marcguyot:

Details.

French clothing genius/madman Marc Guyot has a tumblr. It is essentially a compendium of Sartorial Power Moves.

Atlanta brothers Andre and Keith Churchwell looking brilliant on a summer evening, in a photo from A Suitable Wardrobe. Two of the world’s best-dressed men pulling off colored dinner jackets perfectly. The off-white dinner jacket is a summer staple - great for warm weather and less-serious black tie events. The relaxed elegance of the shawl lapel matches this tone perfectly. Light blue is a little tougher to pull off, a real sartorial power move, but Andre Churchwell couldn’t be pulling it off better.

And by the way: note Andre’s opera pumps, always the most elegant evening footwear choice. You can try and tell him he looks feminine if you want to. I’ll be too busy telling him he looks spectacular.

This Guy Gets It.

It’s On eBay
J. Press Patchwork Tweed Blazer
I will send ten dollars to anyone who buys this and wears it successfully.  I’m thinking cream button-down shirt, maroon rep tie, brown cords?  Oh, yeah, and huge, pendulous, swinging balls.
Starts at $35, ends Monday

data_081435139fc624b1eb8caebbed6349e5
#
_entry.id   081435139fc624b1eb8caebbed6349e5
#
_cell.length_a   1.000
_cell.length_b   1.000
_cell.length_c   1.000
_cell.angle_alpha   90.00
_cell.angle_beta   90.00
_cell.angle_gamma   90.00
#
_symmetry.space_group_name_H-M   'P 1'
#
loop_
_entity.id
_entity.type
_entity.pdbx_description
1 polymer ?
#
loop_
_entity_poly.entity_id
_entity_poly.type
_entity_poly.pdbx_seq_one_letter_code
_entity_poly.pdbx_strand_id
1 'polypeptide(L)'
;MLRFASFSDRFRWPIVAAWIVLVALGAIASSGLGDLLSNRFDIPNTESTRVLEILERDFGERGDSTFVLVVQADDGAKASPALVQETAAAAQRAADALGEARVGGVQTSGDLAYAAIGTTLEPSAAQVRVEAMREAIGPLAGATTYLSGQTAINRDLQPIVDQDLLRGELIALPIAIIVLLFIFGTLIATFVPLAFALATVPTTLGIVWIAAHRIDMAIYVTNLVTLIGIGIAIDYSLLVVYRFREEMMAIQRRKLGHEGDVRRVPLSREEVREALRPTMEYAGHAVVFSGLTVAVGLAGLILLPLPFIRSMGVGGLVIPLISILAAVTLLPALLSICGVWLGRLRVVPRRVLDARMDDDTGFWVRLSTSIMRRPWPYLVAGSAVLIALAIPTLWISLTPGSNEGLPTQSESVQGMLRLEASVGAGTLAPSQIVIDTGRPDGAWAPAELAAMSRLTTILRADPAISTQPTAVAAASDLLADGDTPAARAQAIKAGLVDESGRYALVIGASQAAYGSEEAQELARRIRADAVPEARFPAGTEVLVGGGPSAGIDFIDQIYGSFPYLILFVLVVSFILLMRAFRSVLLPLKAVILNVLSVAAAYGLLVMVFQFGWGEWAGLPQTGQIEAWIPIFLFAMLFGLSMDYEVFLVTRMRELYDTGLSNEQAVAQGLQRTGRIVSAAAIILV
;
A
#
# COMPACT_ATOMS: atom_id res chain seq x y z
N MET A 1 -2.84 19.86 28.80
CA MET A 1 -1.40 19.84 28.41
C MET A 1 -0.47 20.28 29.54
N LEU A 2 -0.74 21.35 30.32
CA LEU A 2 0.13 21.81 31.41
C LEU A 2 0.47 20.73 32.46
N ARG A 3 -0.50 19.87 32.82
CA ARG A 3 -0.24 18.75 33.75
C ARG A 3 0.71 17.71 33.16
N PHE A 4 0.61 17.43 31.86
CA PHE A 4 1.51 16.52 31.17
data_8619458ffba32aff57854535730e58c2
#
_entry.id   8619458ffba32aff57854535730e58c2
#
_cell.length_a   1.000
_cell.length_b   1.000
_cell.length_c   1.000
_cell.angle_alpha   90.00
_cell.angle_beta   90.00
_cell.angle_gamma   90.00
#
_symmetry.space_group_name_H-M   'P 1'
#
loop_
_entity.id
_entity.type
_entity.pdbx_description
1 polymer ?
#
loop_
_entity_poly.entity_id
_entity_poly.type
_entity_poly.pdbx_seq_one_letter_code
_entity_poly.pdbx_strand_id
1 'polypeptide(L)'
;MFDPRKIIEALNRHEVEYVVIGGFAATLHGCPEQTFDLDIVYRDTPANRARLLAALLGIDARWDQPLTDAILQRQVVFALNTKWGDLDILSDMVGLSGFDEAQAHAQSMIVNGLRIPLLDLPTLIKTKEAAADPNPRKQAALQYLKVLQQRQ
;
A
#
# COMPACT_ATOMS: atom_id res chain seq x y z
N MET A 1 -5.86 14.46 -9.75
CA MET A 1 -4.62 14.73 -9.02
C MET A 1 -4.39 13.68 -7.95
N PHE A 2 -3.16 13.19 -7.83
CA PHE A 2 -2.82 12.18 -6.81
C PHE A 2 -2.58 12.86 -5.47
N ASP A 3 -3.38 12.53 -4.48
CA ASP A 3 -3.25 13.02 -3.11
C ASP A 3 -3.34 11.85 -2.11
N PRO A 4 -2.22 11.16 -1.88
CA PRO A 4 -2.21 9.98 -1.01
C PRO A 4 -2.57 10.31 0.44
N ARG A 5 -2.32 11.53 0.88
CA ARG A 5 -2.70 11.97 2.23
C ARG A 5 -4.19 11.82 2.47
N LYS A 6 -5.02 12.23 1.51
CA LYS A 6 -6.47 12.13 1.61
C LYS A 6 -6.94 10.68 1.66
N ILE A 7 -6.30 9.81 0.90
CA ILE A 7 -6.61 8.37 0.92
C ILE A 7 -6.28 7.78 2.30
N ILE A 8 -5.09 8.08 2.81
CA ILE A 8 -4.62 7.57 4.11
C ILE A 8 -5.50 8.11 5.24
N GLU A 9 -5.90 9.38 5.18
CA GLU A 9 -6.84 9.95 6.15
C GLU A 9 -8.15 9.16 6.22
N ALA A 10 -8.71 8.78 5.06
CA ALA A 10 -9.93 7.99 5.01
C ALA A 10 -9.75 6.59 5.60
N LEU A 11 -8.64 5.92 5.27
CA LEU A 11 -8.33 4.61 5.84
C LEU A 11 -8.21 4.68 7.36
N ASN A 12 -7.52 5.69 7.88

It’s On eBay

J. Press Patchwork Tweed Blazer

I will send ten dollars to anyone who buys this and wears it successfully.  I’m thinking cream button-down shirt, maroon rep tie, brown cords?  Oh, yeah, and huge, pendulous, swinging balls.

Starts at $35, ends Monday

ethosophical-deactivated2012072 said: What tie knot(s) should I use and when should I use them?

Q and Answer: How Should I Tie My Tie?

You should use the four-in-hand knot.  It suits any type of collar, is formal enough but not too fussy, and has been favored by the most stylish men for nearly a century now.  The Windsors, it should be said, uniformly use it.

If you’re shorter and your tie longer, or if you prefer a larger knot, you can use the double four in hand.  This is simple enough - just circle your tie around twice, rather than once, before passing it behind, up over and through.

If you require a large knot for a very spread collar, or if you prefer symmetry to style, the half-Windsor knot is acceptable, though not recommended.  The full Windsor knot is for dicks.

The tip of your tie should roughly meet your belt buckle.  It shouldn’t be any shorter than the top of your belt line, and shouldn’t reach beyond your belt line.

When possible, the two blades of your tie should be the same length.  This will typically depend on your height, of course, unless you choose custom ties.  Some very stylish men have worn the rear blade longer than the front, sometimes tucking it into their waistband.  This is pretty great, but it’s also a Sartorial Power Move.

There’s no need to place the rear blade of the tie in its keeper.  That’s a little fussy.